The news out of Texas is that they’re mad about Sharia coming to the USA, so they hang around protesting at mosques and statehouses, armed to the teeth. You know, because it’s Texas. Well, snowflakes, it’s already here. (Cue scary music.)
Yes, there are Islamic tribunals working in our country. Just as there are Catholic tribunals and Jewish rabbinical courts. OMG! Religion and state are supposed to be separate! Well, in this case, they are. Religious courts are all over, and they have been for years. They deal with cases from a religious perspective, not a civil law perspective. Some Catholic experts are worried that the anti-Sharia laws popping up all over could negatively affect the church’s tribunals.
Too many people don’t seem to have a grasp on either Sharia or our own Constitution. Shocking, right?
We’ve all heard of or read stories of barbaric practices that are supposedly mandated by Sharia, like chopping off hands and heads, female genital mutilation, throwing people off buildings, etc. Yes, these atrocious things do happen, but certainly not in all Muslim-dominant countries. Or even most. Some seem to be carried out mainly by ISIS and the Taliban. Either way, those things aren’t going allowed to happen here, under the guise of Muslim rights. And if they do happen, as in the case of fgm, the perpetrators will be prosecuted. Because that’s what we do people who commit violent acts against others.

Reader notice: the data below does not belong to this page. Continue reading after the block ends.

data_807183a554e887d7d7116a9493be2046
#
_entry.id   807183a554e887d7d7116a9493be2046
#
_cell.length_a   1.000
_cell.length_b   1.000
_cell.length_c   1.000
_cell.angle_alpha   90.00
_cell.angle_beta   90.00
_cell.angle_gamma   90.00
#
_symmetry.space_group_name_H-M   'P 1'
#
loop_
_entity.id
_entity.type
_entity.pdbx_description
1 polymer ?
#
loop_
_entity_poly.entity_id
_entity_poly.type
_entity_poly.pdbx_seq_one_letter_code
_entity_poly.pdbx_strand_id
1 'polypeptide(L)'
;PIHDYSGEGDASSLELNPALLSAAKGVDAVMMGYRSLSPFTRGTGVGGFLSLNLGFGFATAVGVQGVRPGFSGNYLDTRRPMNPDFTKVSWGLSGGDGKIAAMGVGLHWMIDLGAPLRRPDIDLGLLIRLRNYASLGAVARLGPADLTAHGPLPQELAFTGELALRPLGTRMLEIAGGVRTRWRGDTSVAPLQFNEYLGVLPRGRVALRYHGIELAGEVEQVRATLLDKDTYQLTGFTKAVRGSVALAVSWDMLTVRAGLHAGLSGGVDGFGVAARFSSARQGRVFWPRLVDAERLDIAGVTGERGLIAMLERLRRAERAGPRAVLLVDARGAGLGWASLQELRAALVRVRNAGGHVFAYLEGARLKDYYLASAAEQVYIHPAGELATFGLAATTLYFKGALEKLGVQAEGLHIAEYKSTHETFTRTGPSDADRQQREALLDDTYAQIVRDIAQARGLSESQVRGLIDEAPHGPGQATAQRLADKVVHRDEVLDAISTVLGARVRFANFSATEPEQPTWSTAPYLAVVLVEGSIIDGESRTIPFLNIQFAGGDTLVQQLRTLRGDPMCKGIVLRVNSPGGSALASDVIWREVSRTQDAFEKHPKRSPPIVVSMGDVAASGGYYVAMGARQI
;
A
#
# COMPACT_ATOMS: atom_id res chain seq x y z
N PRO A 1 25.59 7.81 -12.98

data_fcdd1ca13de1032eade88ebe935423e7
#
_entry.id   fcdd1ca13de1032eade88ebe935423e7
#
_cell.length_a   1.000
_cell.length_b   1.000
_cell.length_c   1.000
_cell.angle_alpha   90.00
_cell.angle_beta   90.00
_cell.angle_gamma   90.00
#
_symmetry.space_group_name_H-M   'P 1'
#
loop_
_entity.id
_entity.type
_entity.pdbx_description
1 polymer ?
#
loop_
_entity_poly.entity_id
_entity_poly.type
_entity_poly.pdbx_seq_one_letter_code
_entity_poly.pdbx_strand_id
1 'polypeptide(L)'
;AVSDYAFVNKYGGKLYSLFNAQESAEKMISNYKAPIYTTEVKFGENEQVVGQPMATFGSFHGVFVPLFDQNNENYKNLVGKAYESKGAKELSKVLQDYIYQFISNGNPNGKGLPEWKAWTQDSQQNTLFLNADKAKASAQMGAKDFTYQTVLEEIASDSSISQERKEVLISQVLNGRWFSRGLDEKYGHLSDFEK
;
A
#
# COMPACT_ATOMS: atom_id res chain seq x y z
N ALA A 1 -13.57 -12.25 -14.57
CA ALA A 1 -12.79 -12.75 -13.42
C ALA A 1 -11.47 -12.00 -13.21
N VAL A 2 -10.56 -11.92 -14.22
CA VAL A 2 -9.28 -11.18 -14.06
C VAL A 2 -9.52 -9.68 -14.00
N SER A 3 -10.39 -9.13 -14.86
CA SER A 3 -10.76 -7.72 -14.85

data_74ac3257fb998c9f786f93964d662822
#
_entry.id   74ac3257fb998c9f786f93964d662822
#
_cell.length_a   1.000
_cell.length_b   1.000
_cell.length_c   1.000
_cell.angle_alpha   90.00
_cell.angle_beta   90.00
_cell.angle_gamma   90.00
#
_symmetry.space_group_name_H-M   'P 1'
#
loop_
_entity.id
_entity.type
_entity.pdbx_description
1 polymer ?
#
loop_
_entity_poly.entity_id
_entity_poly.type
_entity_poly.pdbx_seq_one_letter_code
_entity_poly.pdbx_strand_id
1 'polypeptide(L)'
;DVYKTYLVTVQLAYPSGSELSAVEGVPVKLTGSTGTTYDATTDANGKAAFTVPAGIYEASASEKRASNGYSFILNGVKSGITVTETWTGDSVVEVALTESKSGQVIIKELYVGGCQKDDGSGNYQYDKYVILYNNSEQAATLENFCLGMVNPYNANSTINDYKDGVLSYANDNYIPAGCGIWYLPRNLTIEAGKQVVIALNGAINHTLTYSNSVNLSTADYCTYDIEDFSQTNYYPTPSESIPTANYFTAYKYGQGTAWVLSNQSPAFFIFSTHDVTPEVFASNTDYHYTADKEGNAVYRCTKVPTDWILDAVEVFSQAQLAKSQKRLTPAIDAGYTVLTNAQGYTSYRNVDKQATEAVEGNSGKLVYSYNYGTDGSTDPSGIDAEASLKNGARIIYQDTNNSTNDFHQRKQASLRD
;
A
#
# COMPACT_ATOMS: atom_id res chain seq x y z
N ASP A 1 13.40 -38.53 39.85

So why the Sharia hysteria? Simple: prejudice, hatred and fear. Islamophobia is raising its ugly head.
Then why do we even need Islamic tribunals in the US? Well, first, we need to understand them, just like we need to understand Catholic tribunals and Jewish rabbinical courts. Start by reading this article, also cited above.
Since I’m Catholic, I’ll briefly give an example of what Catholic tribunals do.
If divorced practicing Catholics wants to remarry in the church, first they must get a church annulment. If they do not procure one, they cannot marry in the church. They can have a civil wedding, but the church will not consider them to be married, and they will not be able to receive the sacraments. They can still attend Mass, but they cannot partake of Eucharist.
If Catholics decide to go forth and start the annulment process, they must provide testimony (in writing) of the events leading up to the failed marriage, and afterwards. They also briefly tell about their family of origin. The tribunal will then decide whether or not the marriage was canonically valid, that is, did a sacrament take place. If it is deemed to not have been valid, an annulment will be granted and the people are free to marry in the church. I have been through this process. (My understanding is that divorce in the stricter branches of Judaism is somewhat similar.)
This is an example of how religious courts can function in a secular democratic society.
Before you believe the hype, educate yourself.